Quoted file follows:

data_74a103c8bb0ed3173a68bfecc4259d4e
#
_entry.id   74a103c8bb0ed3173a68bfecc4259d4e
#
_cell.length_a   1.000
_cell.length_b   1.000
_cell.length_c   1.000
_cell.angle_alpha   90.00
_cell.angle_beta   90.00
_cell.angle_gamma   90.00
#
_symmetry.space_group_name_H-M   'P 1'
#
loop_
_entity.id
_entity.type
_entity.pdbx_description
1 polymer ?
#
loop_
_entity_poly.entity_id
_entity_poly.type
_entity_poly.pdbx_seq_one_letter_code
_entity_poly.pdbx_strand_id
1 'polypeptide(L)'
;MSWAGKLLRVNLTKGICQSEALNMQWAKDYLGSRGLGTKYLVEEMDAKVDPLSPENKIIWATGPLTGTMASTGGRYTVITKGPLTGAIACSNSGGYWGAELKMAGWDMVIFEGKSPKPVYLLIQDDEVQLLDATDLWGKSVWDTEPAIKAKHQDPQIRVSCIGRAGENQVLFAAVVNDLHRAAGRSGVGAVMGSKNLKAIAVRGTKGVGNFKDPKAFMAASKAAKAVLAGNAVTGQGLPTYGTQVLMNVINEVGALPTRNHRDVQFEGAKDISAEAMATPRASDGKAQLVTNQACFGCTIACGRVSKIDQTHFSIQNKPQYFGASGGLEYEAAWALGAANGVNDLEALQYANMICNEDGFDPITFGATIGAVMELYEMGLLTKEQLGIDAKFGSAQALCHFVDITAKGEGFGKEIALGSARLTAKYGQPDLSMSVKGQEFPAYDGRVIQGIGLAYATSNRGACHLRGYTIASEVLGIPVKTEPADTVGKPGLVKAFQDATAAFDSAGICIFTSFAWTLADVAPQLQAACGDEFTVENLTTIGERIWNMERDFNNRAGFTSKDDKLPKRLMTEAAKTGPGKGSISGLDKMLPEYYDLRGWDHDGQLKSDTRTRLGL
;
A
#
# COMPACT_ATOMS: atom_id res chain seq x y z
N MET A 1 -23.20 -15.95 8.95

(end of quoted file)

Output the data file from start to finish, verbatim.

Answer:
data_74a103c8bb0ed3173a68bfecc4259d4e
#
_entry.id   74a103c8bb0ed3173a68bfecc4259d4e
#
_cell.length_a   1.000
_cell.length_b   1.000
_cell.length_c   1.000
_cell.angle_alpha   90.00
_cell.angle_beta   90.00
_cell.angle_gamma   90.00
#
_symmetry.space_group_name_H-M   'P 1'
#
loop_
_entity.id
_entity.type
_entity.pdbx_description
1 polymer ?
#
loop_
_entity_poly.entity_id
_entity_poly.type
_entity_poly.pdbx_seq_one_letter_code
_entity_poly.pdbx_strand_id
1 'polypeptide(L)'
;MSWAGKLLRVNLTKGICQSEALNMQWAKDYLGSRGLGTKYLVEEMDAKVDPLSPENKIIWATGPLTGTMASTGGRYTVITKGPLTGAIACSNSGGYWGAELKMAGWDMVIFEGKSPKPVYLLIQDDEVQLLDATDLWGKSVWDTEPAIKAKHQDPQIRVSCIGRAGENQVLFAAVVNDLHRAAGRSGVGAVMGSKNLKAIAVRGTKGVGNFKDPKAFMAASKAAKAVLAGNAVTGQGLPTYGTQVLMNVINEVGALPTRNHRDVQFEGAKDISAEAMATPRASDGKAQLVTNQACFGCTIACGRVSKIDQTHFSIQNKPQYFGASGGLEYEAAWALGAANGVNDLEALQYANMICNEDGFDPITFGATIGAVMELYEMGLLTKEQLGIDAKFGSAQALCHFVDITAKGEGFGKEIALGSARLTAKYGQPDLSMSVKGQEFPAYDGRVIQGIGLAYATSNRGACHLRGYTIASEVLGIPVKTEPADTVGKPGLVKAFQDATAAFDSAGICIFTSFAWTLADVAPQLQAACGDEFTVENLTTIGERIWNMERDFNNRAGFTSKDDKLPKRLMTEAAKTGPGKGSISGLDKMLPEYYDLRGWDHDGQLKSDTRTRLGL
;
A
#
# COMPACT_ATOMS: atom_id res chain seq x y z
N MET A 1 -23.20 -15.95 8.95